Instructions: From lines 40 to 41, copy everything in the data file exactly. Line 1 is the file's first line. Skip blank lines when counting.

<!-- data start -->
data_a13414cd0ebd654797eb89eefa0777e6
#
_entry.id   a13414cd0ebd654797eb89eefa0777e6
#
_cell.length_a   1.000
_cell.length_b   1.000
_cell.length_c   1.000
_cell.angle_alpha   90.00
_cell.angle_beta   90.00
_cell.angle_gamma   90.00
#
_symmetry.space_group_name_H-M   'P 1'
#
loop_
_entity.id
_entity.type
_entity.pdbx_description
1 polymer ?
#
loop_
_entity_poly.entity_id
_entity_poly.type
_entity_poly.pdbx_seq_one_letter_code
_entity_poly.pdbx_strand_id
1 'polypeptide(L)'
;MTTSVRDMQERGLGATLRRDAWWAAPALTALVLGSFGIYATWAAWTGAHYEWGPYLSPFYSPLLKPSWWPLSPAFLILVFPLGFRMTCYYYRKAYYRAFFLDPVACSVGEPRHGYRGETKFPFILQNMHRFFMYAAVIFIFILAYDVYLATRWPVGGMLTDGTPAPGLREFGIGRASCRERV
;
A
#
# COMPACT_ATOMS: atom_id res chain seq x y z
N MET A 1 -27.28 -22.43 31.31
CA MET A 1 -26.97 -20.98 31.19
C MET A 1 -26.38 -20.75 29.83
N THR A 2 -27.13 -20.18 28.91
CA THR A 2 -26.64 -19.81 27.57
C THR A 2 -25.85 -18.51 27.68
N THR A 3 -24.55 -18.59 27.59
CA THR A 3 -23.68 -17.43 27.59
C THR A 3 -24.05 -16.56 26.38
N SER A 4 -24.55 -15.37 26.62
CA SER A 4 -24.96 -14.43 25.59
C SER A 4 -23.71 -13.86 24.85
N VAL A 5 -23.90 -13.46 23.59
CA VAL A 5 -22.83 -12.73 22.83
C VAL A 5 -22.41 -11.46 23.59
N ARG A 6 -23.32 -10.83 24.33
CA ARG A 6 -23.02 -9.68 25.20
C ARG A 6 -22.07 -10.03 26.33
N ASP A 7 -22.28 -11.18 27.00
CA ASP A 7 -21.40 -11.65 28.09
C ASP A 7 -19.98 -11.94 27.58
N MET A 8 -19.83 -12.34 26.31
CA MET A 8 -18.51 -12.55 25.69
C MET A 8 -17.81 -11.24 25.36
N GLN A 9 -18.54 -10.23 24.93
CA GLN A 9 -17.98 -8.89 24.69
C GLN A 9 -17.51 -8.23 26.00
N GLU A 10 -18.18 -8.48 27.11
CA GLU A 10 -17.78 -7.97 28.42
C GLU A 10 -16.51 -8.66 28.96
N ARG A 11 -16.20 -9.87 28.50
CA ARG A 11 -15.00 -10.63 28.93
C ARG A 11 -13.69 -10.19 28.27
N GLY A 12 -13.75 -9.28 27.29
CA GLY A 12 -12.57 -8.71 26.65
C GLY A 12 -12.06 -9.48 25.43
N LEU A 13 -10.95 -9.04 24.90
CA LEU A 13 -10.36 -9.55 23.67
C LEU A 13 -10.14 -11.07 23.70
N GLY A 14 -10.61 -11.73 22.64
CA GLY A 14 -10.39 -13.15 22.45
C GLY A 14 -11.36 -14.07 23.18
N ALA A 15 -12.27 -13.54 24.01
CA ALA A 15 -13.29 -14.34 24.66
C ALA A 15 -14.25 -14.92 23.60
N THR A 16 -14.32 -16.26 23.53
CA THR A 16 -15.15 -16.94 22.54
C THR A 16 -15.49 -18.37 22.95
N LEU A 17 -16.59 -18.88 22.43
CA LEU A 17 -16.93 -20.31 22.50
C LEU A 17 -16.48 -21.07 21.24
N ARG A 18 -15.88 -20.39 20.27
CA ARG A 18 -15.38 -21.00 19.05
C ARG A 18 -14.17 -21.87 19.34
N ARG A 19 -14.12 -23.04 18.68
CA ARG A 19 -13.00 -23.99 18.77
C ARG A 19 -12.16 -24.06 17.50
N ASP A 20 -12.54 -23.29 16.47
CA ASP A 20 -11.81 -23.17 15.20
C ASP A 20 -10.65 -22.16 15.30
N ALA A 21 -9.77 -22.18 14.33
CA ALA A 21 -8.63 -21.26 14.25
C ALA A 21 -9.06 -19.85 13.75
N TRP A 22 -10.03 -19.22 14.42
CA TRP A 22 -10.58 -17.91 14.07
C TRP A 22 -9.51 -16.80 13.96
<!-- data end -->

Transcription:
N SER A 4 -24.55 -15.37 26.62
CA SER A 4 -24.96 -14.43 25.59